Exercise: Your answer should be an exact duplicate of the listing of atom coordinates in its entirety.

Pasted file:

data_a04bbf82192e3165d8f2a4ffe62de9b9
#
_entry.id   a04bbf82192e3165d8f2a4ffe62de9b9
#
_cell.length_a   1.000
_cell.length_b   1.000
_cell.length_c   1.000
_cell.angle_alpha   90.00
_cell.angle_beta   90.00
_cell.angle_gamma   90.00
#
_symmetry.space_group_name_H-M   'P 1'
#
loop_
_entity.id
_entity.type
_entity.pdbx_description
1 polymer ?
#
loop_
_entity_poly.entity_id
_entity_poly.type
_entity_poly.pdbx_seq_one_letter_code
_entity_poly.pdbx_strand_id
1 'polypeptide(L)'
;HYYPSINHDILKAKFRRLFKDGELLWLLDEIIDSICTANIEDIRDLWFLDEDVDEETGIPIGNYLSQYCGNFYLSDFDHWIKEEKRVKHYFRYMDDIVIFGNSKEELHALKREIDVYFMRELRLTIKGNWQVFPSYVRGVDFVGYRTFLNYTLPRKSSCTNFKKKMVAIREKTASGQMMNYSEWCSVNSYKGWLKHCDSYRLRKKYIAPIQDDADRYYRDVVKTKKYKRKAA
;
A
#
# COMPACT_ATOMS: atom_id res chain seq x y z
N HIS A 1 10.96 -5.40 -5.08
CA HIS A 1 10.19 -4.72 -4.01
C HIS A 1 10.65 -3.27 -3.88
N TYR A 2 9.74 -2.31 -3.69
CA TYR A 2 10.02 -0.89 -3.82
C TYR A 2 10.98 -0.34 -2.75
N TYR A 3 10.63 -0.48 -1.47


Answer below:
data_a04bbf82192e3165d8f2a4ffe62de9b9
#
_entry.id   a04bbf82192e3165d8f2a4ffe62de9b9
#
_cell.length_a   1.000
_cell.length_b   1.000
_cell.length_c   1.000
_cell.angle_alpha   90.00
_cell.angle_beta   90.00
_cell.angle_gamma   90.00
#
_symmetry.space_group_name_H-M   'P 1'
#
loop_
_entity.id
_entity.type
_entity.pdbx_description
1 polymer ?
#
loop_
_entity_poly.entity_id
_entity_poly.type
_entity_poly.pdbx_seq_one_letter_code
_entity_poly.pdbx_strand_id
1 'polypeptide(L)'
;HYYPSINHDILKAKFRRLFKDGELLWLLDEIIDSICTANIEDIRDLWFLDEDVDEETGIPIGNYLSQYCGNFYLSDFDHWIKEEKRVKHYFRYMDDIVIFGNSKEELHALKREIDVYFMRELRLTIKGNWQVFPSYVRGVDFVGYRTFLNYTLPRKSSCTNFKKKMVAIREKTASGQMMNYSEWCSVNSYKGWLKHCDSYRLRKKYIAPIQDDADRYYRDVVKTKKYKRKAA
;
A
#
# COMPACT_ATOMS: atom_id res chain seq x y z
N HIS A 1 10.96 -5.40 -5.08
CA HIS A 1 10.19 -4.72 -4.01
C HIS A 1 10.65 -3.27 -3.88
N TYR A 2 9.74 -2.31 -3.69
CA TYR A 2 10.02 -0.89 -3.82
C TYR A 2 10.98 -0.34 -2.75
N TYR A 3 10.63 -0.48 -1.47